Validating a diagnosis of autonomic neuropathy requires careful consideration of the patient's symptoms, medical history, blood test results, and findings from neurological examinations. A comprehensive approach allows doctors to create targeted treatment plans to manage the condition and address its underlying causes.

Treatment and Management

Blood Sugar Control

The first step in treating autonomic neuropathy is to manage the underlying disease or condition causing nerve damage. For instance, if diabetes is causing nerve damage, it's crucial to maintain tight control of blood sugar levels to prevent further damage.


Depending on the cause and symptoms, your doctor may prescribe various medications to manage autonomic neuropathy. Some commonly prescribed medications include:

  • Beta-blockers to help regulate heart rate and blood pressure
  • Pyridostigmine to improve muscle strength and nerve function
  • Fludrocortisone for managing blood pressure and blood volume
  • Midodrine to improve orthostatic intolerance and increase blood pressure when standing

In some cases, over-the-counter pain relievers may be helpful. Consult your doctor before taking any medication.

Physical Therapy and Exercises

Physical therapy and exercises can help improve muscle strength and function. Consult with a physical therapist or healthcare provider to develop a personalized exercise plan that may include:

  • Stretching to improve flexibility and reduce muscle stiffness
  • Aerobic exercises such as walking, swimming, or riding a stationary bike to help improve cardiovascular health
  • Resistance exercises, like rowing, to help build muscle strength
  • Balance exercises to reduce the risk of falls and improve coordination

Remember always to consult your healthcare professional before starting any exercise or treatment program.

Additional Management Strategies

Based on the specific symptoms and complications of autonomic neuropathy, additional management methods may be recommended by your doctor, such as:

  • Dietary changes to help manage digestive issues or constipation
  • Vaginal lubricants and erectile dysfunction medications to improve sexual function
  • Intermittent catheterization for bladder control issues
  • Orthostatic training to increase standing tolerance and minimize dizziness
  • Laxatives to treat constipation due to slow gastrointestinal transit

The treatment and management strategies for autonomic neuropathy vary based on the underlying cause, symptoms, and individual needs. It's essential to work closely with your healthcare provider to develop the most suitable approach for you.

Prevention and Lifestyle Changes

Managing Medical Conditions

One of the key aspects of preventing autonomic neuropathy is to address any underlying medical conditions. For example, keeping your blood sugar stable if you have diabetes is crucial in preventing autonomic neuropathy complications 1. Similarly, taking steps to prevent or control high blood pressure, maintaining a healthy weight, and getting appropriate treatment for autoimmune diseases can help reduce the risk of developing autonomic neuropathy 3.

Exercise and Physical Activity

Regular exercise and physical activity play an important role in the prevention of autonomic neuropathy. A consistent exercise routine can help maintain healthy nerve function and blood circulation, which is essential for people with a higher risk of developing neuropathy 6. Some beneficial types of exercise include:

  • Aerobic exercises, such as walking, swimming, or cycling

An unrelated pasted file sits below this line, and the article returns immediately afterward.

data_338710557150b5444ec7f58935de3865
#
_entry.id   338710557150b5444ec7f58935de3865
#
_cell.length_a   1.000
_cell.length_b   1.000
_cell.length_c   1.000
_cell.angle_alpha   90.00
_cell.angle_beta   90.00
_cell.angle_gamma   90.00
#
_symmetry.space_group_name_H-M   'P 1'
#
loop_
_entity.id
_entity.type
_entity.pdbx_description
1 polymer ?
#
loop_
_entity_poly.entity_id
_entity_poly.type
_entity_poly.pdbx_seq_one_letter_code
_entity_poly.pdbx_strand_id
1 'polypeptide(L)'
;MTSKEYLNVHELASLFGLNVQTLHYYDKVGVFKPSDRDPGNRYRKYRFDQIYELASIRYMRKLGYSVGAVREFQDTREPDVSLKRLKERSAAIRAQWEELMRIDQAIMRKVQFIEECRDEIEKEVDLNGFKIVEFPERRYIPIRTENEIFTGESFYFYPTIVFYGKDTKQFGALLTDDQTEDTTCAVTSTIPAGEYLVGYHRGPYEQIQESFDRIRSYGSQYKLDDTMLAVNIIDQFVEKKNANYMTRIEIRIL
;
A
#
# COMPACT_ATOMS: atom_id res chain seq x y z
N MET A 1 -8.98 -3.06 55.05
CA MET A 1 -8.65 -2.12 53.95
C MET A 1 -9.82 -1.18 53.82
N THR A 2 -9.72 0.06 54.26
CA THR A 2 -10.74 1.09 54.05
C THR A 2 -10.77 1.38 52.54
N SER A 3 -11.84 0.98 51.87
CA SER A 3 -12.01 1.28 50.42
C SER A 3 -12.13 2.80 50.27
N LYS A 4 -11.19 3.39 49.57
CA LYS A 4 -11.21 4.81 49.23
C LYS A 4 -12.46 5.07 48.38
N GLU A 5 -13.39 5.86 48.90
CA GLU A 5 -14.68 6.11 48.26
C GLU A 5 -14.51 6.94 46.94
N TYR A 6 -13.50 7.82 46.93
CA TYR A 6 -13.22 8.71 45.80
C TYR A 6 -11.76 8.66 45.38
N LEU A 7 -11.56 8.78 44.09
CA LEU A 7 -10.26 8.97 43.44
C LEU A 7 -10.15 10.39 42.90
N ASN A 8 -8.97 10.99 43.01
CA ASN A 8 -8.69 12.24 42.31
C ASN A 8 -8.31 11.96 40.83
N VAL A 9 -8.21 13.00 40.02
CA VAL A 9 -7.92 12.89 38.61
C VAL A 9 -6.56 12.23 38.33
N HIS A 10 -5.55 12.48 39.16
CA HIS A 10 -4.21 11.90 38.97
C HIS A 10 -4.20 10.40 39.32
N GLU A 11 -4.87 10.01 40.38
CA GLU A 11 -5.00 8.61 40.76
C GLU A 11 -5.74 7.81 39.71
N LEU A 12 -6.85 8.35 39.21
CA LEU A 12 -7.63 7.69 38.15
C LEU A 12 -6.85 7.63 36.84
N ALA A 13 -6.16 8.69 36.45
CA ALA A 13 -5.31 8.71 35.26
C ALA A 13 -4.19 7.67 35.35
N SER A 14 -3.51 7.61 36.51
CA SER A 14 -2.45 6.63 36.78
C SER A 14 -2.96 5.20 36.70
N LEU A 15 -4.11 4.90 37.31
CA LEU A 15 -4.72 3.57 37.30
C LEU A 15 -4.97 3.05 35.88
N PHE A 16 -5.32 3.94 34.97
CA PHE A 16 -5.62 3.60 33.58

• Strength training exercises using resistance bands or weights
  • Balance and flexibility exercises, like yoga and tai chi

Always consult with your healthcare provider before starting a new exercise program, especially if you have any pre-existing health conditions.

Stress Reduction and Breathing Techniques

Stress can have a negative impact on the autonomic nervous system, potentially exacerbating symptoms of autonomic neuropathy or increasing the risk of developing the condition. Incorporating stress reduction techniques and practicing proper breathing habits can help improve the overall functioning of the autonomic nervous system 2. Some effective methods to reduce stress and promote relaxation include:

  • Meditation and mindfulness practices
  • Deep breathing exercises, such as diaphragmatic breathing, or "belly breathing"
  • Progressive muscle relaxation
  • Visualization or guided imagery exercises

In conclusion, managing medical conditions, maintaining regular exercise and physical activity, and implementing stress reduction techniques can significantly contribute toward preventing autonomic neuropathy or reducing the severity of the condition.

Living with Autonomic Neuropathy

Autonomic neuropathy can have a significant impact on daily life, as it affects various functions such as breathing, eyesight, body temperature, bladder control, and the digestive system. By implementing coping strategies, joining support groups, and addressing mental health, living with this condition can become more manageable.

Coping Strategies

  • Regulate body temperature: Since autonomic neuropathy may disrupt the body's ability to maintain a stable temperature, be mindful of your environment and dress accordingly. Wear layers to easily adjust to varying conditions.
  • Manage bladder function: To improve bladder control, schedule regular bathroom breaks and avoid bladder irritants like caffeine and alcohol. If necessary, discuss medication options with your healthcare provider.
  • Optimize the digestive system: Consume small, frequent meals, and include fiber in your diet to aid digestion. Elevating the head of your bed and avoiding lying down after meals can help alleviate reflux symptoms.
  • Tackle exercise intolerance: Engage in gentle, low-impact exercises, such as swimming or yoga, to help manage symptoms. Consult your healthcare provider for a personalized exercise plan.
  • Address sweating problems: Choose lightweight, moisture-wicking clothing to minimize sweating. Stay hydrated and avoid hot environments to prevent overheating.

Support Groups

Participating in support groups can provide emotional and informational assistance to individuals with autonomic neuropathy. Online forums or local groups can connect individuals who share experiences, coping tips, and resources. The Dysautonomia International community is one example of a support network for those living with dysautonomia, a common form of autonomic dysfunction.

Mental Health

It is essential to prioritize mental health when living with autonomic neuropathy. Addressing feelings of anxiety, depression, or stress can improve overall well-being. Consider seeking professional help from a therapist or counselor, practicing mindfulness techniques such as meditation, and cultivating a strong social support network.


  1. Mayo Clinic - Autonomic Neuropathy Symptoms and Causes 2 3 4

  2. NIDDK - Autonomic Neuropathy 2 3 4

  3. Cleveland Clinic - Autonomic Neuropathy & Dysautonomia 2 3

  4. NIDDK - Urinary Tract Infections 2

  5. Mayo Clinic - Autonomic Neuropathy Diagnosis and Treatment 2 3 4

  6. WebMD - Autonomic Neuropathy: Symptoms, Causes, Diagnosis, Treatment 2 3 4